Solar Cells

Solar cells are in fact large area semiconductor diodes. Due to photovoltaic effect energy of light (energy of photons) converts into electrical current. At p-n junction, an electric field is built up which leads to the separation of the charge carriers (electrons and holes). At incidence of photon stream onto semiconductor material the electrons are released, if the energy of photons is sufficient. Contact to a solar cell is realised due to metal contacts. If the circuit is closed, meaning an electrical load is connected, then direct current flows. The energy of photons comes in "packages" which are called quants. The energy of each quantum depends on the wavelength of the visible light or electromagnetic waves. The electrons are released, however, the electric current flows only if the energy of each quantum is greater than WL - WV (boundaries of valence and conductive bands). The relation between frequency and incident photon energy is as follows:

h - Planck constant (6,626·10-34Js), μ - frequency (Hz)

Crystalline solar cells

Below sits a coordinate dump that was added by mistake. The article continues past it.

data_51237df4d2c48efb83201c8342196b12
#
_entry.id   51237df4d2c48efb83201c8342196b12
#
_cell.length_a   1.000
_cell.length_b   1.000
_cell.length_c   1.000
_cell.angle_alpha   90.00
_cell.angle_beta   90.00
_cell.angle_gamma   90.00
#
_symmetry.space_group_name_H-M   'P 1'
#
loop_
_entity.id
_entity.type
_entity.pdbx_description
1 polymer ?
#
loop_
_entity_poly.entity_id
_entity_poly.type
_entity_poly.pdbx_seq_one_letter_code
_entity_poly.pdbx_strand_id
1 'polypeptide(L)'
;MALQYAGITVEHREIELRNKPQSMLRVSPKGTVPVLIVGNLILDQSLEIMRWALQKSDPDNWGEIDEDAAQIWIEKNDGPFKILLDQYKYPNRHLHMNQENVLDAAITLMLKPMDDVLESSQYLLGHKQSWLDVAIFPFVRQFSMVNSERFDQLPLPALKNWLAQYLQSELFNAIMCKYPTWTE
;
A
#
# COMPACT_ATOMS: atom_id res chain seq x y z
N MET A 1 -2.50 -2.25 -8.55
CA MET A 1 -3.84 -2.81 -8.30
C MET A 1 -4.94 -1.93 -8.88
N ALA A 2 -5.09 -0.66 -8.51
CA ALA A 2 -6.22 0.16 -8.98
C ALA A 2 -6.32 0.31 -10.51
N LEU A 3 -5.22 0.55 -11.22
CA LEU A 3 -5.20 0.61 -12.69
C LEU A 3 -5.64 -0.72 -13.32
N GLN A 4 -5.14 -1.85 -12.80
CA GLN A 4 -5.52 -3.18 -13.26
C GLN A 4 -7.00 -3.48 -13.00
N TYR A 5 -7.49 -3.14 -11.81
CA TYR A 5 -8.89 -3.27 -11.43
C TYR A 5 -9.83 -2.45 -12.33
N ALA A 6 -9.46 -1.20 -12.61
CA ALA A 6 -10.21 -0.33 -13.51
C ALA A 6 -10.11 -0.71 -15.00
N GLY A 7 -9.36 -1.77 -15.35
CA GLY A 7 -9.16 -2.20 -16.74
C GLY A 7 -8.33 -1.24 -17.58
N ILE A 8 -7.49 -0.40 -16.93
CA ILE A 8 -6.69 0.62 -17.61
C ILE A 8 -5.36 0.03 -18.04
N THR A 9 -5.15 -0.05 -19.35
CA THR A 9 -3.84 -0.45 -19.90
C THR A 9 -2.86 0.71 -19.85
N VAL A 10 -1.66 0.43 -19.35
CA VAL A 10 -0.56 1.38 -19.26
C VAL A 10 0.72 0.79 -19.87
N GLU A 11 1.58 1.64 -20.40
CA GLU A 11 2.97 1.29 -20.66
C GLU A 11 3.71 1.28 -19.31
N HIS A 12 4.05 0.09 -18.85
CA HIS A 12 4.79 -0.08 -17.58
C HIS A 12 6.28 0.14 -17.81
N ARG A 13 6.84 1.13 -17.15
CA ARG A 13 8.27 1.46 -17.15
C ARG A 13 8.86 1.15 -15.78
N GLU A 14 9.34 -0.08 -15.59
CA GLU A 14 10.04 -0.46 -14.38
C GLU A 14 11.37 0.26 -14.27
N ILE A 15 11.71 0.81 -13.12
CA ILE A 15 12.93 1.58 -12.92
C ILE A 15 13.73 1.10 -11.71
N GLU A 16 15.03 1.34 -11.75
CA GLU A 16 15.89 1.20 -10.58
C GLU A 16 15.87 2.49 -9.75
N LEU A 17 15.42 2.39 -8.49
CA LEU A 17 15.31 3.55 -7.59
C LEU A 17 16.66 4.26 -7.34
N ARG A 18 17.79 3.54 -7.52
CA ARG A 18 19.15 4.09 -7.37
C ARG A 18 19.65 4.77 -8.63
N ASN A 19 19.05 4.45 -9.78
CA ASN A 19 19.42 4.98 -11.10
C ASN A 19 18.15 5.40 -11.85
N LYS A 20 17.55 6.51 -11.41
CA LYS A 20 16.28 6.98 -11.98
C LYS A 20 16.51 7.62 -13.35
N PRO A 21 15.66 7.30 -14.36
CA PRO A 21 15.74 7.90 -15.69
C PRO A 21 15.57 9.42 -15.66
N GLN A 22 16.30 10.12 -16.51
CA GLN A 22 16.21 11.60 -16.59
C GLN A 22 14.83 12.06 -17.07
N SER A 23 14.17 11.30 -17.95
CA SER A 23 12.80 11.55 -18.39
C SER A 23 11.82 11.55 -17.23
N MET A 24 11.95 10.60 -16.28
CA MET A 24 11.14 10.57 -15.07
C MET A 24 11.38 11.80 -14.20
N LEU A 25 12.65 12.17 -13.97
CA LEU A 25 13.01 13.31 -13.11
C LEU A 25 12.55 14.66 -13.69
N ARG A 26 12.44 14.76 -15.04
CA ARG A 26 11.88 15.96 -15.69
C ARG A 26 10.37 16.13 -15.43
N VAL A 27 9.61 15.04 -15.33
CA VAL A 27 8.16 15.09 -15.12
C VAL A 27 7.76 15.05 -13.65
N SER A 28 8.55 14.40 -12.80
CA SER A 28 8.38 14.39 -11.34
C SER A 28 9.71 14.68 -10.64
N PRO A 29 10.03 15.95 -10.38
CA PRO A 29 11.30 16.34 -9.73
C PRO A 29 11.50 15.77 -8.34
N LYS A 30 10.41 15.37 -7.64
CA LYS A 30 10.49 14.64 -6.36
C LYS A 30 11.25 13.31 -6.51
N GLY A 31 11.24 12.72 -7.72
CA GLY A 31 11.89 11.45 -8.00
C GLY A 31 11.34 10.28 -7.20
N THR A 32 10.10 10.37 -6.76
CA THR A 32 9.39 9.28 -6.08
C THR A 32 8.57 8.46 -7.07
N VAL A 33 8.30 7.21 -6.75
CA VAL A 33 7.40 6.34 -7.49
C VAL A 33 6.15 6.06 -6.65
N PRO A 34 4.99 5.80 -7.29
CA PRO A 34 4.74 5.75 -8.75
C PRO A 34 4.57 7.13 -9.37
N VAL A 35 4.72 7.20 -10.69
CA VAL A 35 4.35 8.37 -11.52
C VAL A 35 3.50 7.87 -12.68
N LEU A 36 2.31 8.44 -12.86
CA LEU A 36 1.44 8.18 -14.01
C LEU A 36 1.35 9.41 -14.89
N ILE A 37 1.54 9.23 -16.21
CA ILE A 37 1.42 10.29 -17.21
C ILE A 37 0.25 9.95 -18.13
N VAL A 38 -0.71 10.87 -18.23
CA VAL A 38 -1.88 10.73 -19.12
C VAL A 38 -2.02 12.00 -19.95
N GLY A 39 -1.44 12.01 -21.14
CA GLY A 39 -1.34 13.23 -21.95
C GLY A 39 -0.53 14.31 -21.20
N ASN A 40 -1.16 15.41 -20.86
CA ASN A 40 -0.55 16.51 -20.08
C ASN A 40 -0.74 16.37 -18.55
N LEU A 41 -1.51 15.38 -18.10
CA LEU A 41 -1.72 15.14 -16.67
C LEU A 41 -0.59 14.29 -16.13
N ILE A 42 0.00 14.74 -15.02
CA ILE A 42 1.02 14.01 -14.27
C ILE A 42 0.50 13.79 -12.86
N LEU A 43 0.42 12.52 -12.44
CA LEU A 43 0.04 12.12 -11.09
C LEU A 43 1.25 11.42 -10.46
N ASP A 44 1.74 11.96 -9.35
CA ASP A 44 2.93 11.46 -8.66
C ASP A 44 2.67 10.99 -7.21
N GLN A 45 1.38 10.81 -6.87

Among all kinds of solar cells we describe silicon solar cells only, for they are the most widely used. Their efficiency is limited due to several factors. The energy of photons decreases at higher wavelengths. The highest wavelength when the energy of photon is still big enough to produce free electrons is 1.15 μm (valid for silicon only). Radiation with higher wavelength causes only heating up of solar cell and does not produce any electrical current. Each photon can cause only production of one electron-hole pair. So even at lower wavelengths many photons do not produce any electron-hole pairs, yet they effect on increasing solar cell temperature. The highest efficiency of silicon solar cell is around 23 %, by some other semi-conductor materials up to 30 %, which is dependent on wavelength and semiconductor material. Self loses are caused by metal contacts on the upper side of a solar cell, solar cell resistance and due to solar radiation reflectance on the upper side (glass) of a solar cell. Crystalline solar cells are usually wafers, about 0.3 mm thick, sawn from Si ingot with diameter of 10 to 15 cm. They generate approximately 35 mA of current per cm2 area (together up to 2 A/cell) at voltage of 550 mV at full illumination. Lab solar cells have the efficiency of up to 30 %, and classically produced solar cells up to 20 %.